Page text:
Psychology:

Take from North Carolina Psychology Board 
http://www.ncpsychologyboard.org/office/ElectronicServices.htm

North Carolina Psychology Board

March, 2005

Provision of Services Via Electronic Means

In response to inquiries from licensees and other interested parties, the Board has confirmed that it has no separate view per se with regard to provision of services via electronic means. As long as a licensee is practicing in a manner consistent with his/her training and experience, and is receiving supervision as is appropriate, the medium for doing so is not at issue. However, it is incumbent upon any psychologist to recognize that as he or she moves away from direct contact with clientele, the psychologist incrementally loses much of the richness of interaction which, as any psychologist knows, comes with traditional face-to-face contact in an individual session with a client.

Delivery of clinical services by technology-assisted media such as telephone, use of video, and the internet obligate the psychologist to carefully consider and address a myriad of issues in the areas of structuring the relationship, informed consent, confidentiality, determining the basis for professional judgments, boundaries of competence, computer security, avoiding harm, dealing with fees and financial arrangements, and advertising. Specific challenges include, but are not limited to, verifying the identity of the client, determining if a client is a minor, explaining to clients the procedure for contacting the psychologist when he or she is off-line, discussing the possibility of technology failure and alternative modes of communication if that failure occurs, exploring how to cope with potential misunderstandings when visual cues do not exist, identifying an appropriately trained professional who can provide local assistance (including crisis intervention) if needed, informing internet clients of encryption methods used to help ensure the security of communications, informing clients of the potential hazards of unsecured communication on the internet, telling internet clients whether session data are being preserved (and if so, in what manner and for how long), and determining and communicating procedures regarding the release of client information received through the internet with other electronic sources.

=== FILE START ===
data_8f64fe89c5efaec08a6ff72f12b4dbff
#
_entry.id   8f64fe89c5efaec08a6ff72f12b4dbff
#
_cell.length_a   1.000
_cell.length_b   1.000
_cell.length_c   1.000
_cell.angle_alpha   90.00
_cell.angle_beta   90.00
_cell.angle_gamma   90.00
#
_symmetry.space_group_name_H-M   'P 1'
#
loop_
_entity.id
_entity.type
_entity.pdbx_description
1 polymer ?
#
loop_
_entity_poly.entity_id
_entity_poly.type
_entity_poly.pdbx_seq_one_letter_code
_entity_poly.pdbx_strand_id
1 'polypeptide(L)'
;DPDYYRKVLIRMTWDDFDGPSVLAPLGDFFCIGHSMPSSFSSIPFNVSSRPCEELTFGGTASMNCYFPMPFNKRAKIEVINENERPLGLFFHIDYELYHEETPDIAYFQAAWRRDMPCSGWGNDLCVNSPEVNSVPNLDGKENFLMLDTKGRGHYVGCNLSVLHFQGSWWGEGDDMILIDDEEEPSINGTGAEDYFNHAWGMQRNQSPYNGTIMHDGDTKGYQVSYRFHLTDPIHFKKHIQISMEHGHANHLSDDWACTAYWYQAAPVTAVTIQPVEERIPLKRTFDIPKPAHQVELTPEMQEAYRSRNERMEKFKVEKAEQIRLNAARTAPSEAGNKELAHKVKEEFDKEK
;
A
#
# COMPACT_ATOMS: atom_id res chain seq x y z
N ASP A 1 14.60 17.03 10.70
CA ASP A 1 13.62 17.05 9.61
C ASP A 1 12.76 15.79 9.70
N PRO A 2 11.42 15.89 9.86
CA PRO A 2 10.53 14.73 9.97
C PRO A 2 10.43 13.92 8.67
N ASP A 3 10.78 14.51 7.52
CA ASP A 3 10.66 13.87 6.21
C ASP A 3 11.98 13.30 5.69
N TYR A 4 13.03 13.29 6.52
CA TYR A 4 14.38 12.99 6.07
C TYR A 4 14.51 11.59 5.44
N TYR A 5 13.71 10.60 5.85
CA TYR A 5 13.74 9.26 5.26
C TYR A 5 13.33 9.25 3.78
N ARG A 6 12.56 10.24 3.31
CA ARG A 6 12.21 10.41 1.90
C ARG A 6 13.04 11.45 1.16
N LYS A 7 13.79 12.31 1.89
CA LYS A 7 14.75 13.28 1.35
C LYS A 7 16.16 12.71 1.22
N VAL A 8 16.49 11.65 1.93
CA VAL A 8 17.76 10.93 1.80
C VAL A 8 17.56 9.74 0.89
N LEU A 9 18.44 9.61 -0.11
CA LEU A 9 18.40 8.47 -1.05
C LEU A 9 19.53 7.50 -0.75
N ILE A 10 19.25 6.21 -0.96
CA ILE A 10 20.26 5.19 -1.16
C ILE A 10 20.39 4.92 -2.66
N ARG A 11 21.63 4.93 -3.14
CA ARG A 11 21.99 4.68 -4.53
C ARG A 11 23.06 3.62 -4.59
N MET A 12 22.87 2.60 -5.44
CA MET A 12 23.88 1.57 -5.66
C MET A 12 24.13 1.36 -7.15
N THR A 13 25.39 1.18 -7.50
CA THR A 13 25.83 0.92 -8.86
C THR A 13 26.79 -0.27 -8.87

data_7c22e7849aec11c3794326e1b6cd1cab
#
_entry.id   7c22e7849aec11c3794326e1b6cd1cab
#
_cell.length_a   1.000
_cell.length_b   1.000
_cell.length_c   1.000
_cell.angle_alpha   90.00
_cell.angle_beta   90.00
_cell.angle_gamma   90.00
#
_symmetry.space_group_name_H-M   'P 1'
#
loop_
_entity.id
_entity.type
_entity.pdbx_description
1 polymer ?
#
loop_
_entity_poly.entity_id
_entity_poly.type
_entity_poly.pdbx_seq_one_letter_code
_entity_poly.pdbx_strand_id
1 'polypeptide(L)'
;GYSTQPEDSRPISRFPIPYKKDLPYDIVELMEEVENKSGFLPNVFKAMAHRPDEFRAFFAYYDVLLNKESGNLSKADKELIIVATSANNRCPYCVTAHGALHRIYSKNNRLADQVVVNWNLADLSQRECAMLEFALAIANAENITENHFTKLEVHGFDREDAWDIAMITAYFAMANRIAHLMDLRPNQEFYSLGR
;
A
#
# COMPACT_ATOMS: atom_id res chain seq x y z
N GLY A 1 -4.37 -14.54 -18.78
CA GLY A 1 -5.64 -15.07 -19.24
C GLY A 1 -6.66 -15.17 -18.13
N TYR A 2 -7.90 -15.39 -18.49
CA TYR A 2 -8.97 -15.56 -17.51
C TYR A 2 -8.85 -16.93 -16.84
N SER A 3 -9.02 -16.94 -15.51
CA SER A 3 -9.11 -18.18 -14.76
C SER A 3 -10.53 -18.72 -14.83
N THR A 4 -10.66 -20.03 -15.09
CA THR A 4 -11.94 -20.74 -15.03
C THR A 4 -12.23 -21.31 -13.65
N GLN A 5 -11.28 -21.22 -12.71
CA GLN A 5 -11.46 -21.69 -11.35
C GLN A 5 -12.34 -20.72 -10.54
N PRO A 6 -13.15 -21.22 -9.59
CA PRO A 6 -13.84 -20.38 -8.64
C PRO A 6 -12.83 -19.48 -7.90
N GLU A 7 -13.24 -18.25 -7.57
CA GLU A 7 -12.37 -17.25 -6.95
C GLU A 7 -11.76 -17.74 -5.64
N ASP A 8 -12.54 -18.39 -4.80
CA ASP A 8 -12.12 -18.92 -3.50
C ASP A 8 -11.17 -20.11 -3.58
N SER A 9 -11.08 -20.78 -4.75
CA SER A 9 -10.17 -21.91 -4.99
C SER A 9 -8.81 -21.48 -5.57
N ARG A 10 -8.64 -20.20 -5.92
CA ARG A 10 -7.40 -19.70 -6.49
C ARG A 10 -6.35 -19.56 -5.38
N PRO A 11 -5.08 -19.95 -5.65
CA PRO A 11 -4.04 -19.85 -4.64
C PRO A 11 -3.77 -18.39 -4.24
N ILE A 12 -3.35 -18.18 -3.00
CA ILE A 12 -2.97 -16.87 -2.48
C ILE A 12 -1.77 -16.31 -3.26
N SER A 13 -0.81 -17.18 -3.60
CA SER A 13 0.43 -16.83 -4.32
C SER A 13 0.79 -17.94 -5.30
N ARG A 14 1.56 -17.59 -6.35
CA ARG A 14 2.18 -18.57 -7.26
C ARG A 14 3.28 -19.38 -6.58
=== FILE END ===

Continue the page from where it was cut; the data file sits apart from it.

The Board considers that the practice of psychology occurs both where the psychologist who is providing therapeutic services is located and where the individual (patient/client) who is receiving the service is located. In order for an individual to provide psychological services in North Carolina, that individual must be licensed by the Psychology Board or be exempt under the Psychology Practice Act. On this basis, if a North Carolina licensee renders psychological services electronically to an out-of-state client, it is recommended that the licensee contact the psychology licensing board in the state in which the patient/client resides to determine whether or not such practice is permitted in that jurisdiction. Licensees are advised to review the North Carolina Psychology Practice Act, specifically the Code of Conduct, and the APA Ethical Principles of Psychologists and Code of Conduct (Standards 3.10(a), 4.02(c), 5.01(a), and 5.04 specifically address electronic transmissions).

Saturday, 08 October 2016 16:14

North Carolina CEU

North Carolina Continuing Education for Counselors and Marriage and Family Therapists

Telehealth Certification Institute, LLC has been approved by NBCC as an Approved Continuing Education Provider, ACEP No. 6693. Programs that do not qualify for NBCC credit are clearly identified. Telehealth Certification Institute, LLC is solely responsible for all aspects of the programs.